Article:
The recent revelation on making vegetable soup is this – oh goodness, I’m losing half of you already. Bear with me. Vegetable soup is lovely.
Make stock from the peel and trimmings and add it to the soup rather than bought stock or just water.
I started with this years ago, but never thought to extend it. When I boil asparagus, I save the cooking water. Sometimes I cook it another way – but there’s usually the tough end of the stalks and they have plenty of flavour too. Boil them until you can mash them and then push through a sieve (do not omit this step because the tough bits are really fibrous and this does not diminish, however long you cook them). Then I use the stock for risotto or soup. More recently, I’ve taken this further but, again, it didn’t start with vegetable soup but with stock.
When we have a joint of meat or a chicken, or I fillet some fish, I make stock from the bones. I’d cut up an onion, a carrot, some celery – whatever I had. But finally (I’m not that bright, darlings) it occurred to me that the veggies I was cooking for another meal were being peeled and I was, sorry to say, throwing the peel away. So I saved it for the stock. I started to use the core of a pepper, the stalk of a cauliflower (though that’s delicious to eat anyway), the brown skin under the papery one of an onion, the ends and peelings of a carrot, the leafy bits of celery (do not waste the root, that’s the cook’s treat and the best bit) and the peel of a turnip and the green leaves of leek and even spring onions. Potato peel doesn’t work. It just doesn’t, it makes a cloudy stock, but you can toss it in oil and bake it for crisps, if you can be arsed.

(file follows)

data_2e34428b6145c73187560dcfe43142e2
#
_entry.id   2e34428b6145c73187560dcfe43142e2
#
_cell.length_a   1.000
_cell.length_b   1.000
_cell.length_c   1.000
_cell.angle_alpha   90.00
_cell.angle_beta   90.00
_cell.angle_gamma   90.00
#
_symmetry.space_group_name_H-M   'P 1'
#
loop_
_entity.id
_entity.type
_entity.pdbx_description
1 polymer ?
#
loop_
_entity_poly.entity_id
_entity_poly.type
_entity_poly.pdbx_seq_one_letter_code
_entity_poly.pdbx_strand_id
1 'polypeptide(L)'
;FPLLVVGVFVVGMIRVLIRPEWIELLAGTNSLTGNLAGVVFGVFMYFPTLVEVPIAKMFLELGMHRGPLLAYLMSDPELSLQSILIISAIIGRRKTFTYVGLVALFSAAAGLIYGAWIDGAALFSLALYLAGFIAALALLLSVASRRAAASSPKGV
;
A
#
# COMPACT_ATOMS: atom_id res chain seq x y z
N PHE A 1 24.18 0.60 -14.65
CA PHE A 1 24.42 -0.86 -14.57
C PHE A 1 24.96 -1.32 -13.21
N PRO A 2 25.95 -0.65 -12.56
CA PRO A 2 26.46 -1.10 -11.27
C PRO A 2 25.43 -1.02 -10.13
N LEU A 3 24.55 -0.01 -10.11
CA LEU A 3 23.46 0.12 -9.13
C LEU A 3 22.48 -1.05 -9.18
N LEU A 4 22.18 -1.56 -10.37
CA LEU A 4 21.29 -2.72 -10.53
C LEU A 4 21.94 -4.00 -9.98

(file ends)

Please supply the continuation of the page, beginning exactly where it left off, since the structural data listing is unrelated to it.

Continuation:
It took me still longer to realise that, even if I didn’t have bones, there was flavour in them there peelings and they added value to my veggie soup or risotto or casserole. I have some Marigold stock in the cupboard (Marigold is good because it’s a powder and you can add just a little and the vegan sort is available in a low salt version) but I don’t use it much. If you’re making a pale soup, such as celery, don’t add the brown onion skins to the stock. That’s about the only caveat.